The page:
Why you should care
Because even a rather small Tuesday primary slate can speak volumes.
Call it Sandwich Tuesday. That’s short for yesterday’s chicken salad of presidential contests — sandwiched between last week’s Super Tuesday and next week’s big-ticket Tuesday, when states like Florida, Ohio and Illinois head to the polls. Republican front-runner Donald Trump racked up victories in Michigan, Mississippi and Hawaii, losing to Ted Cruz in Idaho. On the Democratic side, Bernie Sanders scored a big upset over Hillary Clinton in Michigan but got trounced in Mississippi.
In delegate terms, it was a low-calorie affair, with Trump and Clinton each netting a mere 15 to 20 more than their rivals. But the real story behind yesterday’s snack lunch was what it suggests will be served at next Tuesday’s big dinner: Trump Steaks. Here are some morsels to whet your appetite:
1. Bernie: Still in It to Win It
Sanders’ surprise win in Michigan, where polls had shown Clinton leading by an average of 20 points, ranks that prediction “among the greatest polling errors in primary history,” writes FiveThirtyEight’s election guru Nate Silver. And even though the Vermont senator’s narrow victory was drowned out by Clinton’s lopsided 83 to 17 percent triumph in Mississippi, the win will give him some much-needed momentum as they head into less Clinton-friendly states farther north. He also won about 30 percent of African-American votes in Michigan, suggesting that Clinton may not be able to rely on her Black support to carry her in those contests. She’s still the likely nominee, but her poor performance among white and independent Michiganders should make Democrats a bit more nervous about her chances against Trump.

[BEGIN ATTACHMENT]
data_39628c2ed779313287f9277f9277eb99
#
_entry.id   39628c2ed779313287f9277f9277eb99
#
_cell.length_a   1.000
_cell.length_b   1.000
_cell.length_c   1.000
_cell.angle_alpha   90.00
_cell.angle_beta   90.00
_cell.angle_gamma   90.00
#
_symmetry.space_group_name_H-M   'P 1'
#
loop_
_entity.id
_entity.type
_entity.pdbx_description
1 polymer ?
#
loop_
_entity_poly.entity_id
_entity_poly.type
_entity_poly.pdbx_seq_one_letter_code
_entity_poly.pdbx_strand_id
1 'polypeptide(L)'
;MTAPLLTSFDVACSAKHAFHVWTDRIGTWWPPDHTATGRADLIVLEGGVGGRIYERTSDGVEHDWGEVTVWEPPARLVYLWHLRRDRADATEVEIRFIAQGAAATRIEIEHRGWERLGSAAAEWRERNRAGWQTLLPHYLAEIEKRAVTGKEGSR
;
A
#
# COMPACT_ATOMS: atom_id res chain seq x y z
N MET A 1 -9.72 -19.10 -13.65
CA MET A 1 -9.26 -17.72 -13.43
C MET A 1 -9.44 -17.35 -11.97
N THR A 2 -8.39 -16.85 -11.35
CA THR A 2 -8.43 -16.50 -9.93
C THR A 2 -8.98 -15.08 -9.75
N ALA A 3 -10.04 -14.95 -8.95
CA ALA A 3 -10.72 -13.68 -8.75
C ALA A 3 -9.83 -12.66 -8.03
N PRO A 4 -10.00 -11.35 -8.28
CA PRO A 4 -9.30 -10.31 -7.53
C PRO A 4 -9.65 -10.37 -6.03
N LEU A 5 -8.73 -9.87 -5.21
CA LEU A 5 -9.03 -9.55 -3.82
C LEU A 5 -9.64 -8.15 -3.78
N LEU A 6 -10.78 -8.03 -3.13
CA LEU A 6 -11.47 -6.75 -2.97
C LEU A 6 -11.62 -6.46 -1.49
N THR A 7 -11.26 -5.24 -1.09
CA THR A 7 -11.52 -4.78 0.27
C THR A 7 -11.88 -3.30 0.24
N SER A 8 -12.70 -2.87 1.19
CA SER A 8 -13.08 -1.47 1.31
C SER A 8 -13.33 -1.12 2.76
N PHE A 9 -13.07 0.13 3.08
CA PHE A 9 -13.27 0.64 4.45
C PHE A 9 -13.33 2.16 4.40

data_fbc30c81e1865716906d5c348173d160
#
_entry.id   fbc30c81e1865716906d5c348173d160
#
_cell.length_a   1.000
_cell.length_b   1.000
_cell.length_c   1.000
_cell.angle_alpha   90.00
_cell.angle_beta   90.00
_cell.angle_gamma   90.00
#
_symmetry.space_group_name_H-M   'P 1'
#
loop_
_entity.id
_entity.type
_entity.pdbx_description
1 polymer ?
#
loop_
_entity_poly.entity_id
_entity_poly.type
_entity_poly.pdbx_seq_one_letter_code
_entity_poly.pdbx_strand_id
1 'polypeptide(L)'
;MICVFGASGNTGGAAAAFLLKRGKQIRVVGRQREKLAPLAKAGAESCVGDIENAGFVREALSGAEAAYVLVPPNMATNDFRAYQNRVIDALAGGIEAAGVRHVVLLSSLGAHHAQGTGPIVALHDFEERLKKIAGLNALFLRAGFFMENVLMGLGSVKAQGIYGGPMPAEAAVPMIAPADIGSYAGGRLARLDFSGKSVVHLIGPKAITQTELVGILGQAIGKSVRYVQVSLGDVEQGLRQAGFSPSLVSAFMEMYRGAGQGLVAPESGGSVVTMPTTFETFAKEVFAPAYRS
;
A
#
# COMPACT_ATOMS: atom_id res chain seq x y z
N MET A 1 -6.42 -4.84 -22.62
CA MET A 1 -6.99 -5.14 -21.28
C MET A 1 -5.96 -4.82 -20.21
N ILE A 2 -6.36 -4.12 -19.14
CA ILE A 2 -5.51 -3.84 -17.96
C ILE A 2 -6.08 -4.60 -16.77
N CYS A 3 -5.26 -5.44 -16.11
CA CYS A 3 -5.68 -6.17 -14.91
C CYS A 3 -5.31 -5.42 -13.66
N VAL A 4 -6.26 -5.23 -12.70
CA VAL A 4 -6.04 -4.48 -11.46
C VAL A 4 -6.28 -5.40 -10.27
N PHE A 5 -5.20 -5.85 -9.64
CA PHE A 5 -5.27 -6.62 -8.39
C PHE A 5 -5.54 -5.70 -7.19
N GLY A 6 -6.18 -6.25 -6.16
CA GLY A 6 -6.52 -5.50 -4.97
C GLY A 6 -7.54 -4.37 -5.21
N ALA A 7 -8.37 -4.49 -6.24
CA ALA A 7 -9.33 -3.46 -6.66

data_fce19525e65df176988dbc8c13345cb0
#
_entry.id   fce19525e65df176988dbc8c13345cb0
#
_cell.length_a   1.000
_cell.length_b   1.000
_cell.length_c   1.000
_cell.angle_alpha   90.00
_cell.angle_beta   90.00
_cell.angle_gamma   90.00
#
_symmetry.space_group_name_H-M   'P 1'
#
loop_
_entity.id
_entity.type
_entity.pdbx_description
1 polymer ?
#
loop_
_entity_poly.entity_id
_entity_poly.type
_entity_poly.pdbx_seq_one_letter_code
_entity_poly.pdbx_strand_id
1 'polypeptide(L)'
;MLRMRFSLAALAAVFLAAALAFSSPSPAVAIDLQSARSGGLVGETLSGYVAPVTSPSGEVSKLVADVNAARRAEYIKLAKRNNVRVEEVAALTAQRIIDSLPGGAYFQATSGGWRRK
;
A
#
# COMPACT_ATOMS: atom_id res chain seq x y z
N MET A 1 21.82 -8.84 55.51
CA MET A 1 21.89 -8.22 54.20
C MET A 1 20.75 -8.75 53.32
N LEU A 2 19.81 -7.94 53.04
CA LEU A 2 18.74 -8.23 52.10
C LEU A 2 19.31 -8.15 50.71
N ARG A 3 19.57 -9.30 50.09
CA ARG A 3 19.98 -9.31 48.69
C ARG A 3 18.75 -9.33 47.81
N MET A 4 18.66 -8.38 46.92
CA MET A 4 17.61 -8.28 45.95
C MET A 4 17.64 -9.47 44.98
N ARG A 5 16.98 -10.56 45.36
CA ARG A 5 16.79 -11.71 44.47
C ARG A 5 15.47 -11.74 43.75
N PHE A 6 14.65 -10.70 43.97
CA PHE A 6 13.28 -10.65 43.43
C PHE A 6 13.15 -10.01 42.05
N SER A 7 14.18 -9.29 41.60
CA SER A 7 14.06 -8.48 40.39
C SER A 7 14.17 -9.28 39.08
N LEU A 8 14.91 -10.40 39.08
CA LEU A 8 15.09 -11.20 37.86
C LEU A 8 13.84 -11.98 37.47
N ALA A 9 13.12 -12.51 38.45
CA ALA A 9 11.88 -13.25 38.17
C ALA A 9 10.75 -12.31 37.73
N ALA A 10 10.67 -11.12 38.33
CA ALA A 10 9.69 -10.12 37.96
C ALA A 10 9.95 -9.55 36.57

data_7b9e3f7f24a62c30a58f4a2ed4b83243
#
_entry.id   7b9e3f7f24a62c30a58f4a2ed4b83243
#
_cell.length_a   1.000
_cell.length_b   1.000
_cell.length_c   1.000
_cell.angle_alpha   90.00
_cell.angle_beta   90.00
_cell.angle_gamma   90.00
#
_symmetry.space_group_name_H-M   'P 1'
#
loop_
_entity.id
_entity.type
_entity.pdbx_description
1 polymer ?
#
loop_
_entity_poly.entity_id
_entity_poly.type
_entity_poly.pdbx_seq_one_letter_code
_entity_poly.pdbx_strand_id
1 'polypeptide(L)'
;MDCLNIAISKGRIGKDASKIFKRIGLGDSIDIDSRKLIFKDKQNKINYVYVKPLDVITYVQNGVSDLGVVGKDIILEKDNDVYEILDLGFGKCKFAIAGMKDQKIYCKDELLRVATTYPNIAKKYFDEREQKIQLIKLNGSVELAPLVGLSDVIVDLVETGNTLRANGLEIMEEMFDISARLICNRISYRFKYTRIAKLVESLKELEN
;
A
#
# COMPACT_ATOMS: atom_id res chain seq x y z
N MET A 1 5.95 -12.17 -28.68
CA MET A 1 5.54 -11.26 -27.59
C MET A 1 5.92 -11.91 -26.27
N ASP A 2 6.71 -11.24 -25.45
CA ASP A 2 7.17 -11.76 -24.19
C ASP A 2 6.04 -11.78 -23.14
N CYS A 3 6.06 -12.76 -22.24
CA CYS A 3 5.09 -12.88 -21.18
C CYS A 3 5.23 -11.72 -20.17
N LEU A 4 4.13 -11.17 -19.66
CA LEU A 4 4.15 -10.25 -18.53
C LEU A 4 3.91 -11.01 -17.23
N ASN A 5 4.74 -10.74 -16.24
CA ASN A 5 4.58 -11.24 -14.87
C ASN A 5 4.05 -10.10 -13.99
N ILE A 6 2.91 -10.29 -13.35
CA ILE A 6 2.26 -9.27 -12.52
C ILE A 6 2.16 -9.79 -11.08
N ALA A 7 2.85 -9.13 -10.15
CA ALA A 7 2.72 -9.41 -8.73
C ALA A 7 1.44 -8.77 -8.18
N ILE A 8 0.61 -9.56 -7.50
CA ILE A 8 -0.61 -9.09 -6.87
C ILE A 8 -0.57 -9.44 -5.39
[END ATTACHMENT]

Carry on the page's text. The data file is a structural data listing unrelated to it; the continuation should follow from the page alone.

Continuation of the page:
2. Donald Trump Has Not Peaked
The “War on Trump” has done little to sink the real estate mogul’s soufflé. Trump’s poor showings over the weekend, when Ted Cruz took home the most delegates and victories in Maine and Kansas, appear to have been a mere speed bump on the road to the nomination after three more victories yesterday. Trump also dominated after the polls closed, sucking up 45 minutes of airtime on networks with a rambling press conference in which he even pitched some of his products. And if Trump wins in the yuge winner-take-all contests in the home states of Marco Rubio (Florida) and John Kasich (Ohio) next Tuesday — polls suggest he will — then there could be very little that anti-Trump forces can do to prevent him from winning the nomination.
3. Time Is Running Out for the Anti-Trump Candidates
Last night demonstrated yet again that the three remaining Trump alternatives are driving one another into irrelevancy. Kasich invested a lot of time and energy in what was supposed to be a game-changing performance in Michigan — he didn’t even manage a silver medal. Still, he’s limping on toward his home state, as is Rubio, the great establishment hope who’s looking increasingly like its last establishment hope, Jeb Bush.
After next week, Cruz may well be the last non-Trump man standing. Still, as Trump’s convincing victory in Mississippi shows, Cruz continues to underperform among evangelicals — supposedly his base. Establishment figures and donors are already holding their noses and lining up behind Cruz as the last viable alternative to Trump, but it looks like it could be too little, too late.